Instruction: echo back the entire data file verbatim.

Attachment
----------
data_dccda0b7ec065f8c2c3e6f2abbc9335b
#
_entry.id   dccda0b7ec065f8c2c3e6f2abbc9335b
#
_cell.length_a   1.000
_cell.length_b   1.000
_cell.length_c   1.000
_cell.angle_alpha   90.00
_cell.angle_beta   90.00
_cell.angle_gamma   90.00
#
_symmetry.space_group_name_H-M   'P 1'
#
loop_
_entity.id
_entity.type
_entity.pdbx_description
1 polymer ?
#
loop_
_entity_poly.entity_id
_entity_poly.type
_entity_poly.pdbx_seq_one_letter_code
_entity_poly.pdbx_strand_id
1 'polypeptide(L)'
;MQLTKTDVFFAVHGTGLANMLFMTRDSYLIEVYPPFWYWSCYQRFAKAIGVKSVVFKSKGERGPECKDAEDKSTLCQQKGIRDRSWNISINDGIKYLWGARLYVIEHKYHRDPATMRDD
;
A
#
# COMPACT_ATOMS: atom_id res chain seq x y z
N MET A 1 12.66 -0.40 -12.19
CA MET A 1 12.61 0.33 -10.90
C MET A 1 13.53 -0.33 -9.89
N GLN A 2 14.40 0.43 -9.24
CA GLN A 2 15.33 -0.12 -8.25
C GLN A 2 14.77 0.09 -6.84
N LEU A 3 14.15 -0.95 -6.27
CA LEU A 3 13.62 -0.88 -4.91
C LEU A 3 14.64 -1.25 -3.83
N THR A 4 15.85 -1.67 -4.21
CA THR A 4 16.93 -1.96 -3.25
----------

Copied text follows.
data_dccda0b7ec065f8c2c3e6f2abbc9335b
#
_entry.id   dccda0b7ec065f8c2c3e6f2abbc9335b
#
_cell.length_a   1.000
_cell.length_b   1.000
_cell.length_c   1.000
_cell.angle_alpha   90.00
_cell.angle_beta   90.00
_cell.angle_gamma   90.00
#
_symmetry.space_group_name_H-M   'P 1'
#
loop_
_entity.id
_entity.type
_entity.pdbx_description
1 polymer ?
#
loop_
_entity_poly.entity_id
_entity_poly.type
_entity_poly.pdbx_seq_one_letter_code
_entity_poly.pdbx_strand_id
1 'polypeptide(L)'
;MQLTKTDVFFAVHGTGLANMLFMTRDSYLIEVYPPFWYWSCYQRFAKAIGVKSVVFKSKGERGPECKDAEDKSTLCQQKGIRDRSWNISINDGIKYLWGARLYVIEHKYHRDPATMRDD
;
A
#
# COMPACT_ATOMS: atom_id res chain seq x y z
N MET A 1 12.66 -0.40 -12.19
CA MET A 1 12.61 0.33 -10.90
C MET A 1 13.53 -0.33 -9.89
N GLN A 2 14.40 0.43 -9.24
CA GLN A 2 15.33 -0.12 -8.25
C GLN A 2 14.77 0.09 -6.84
N LEU A 3 14.15 -0.95 -6.27
CA LEU A 3 13.62 -0.88 -4.91
C LEU A 3 14.64 -1.25 -3.83
N THR A 4 15.85 -1.67 -4.21
CA THR A 4 16.93 -1.96 -3.25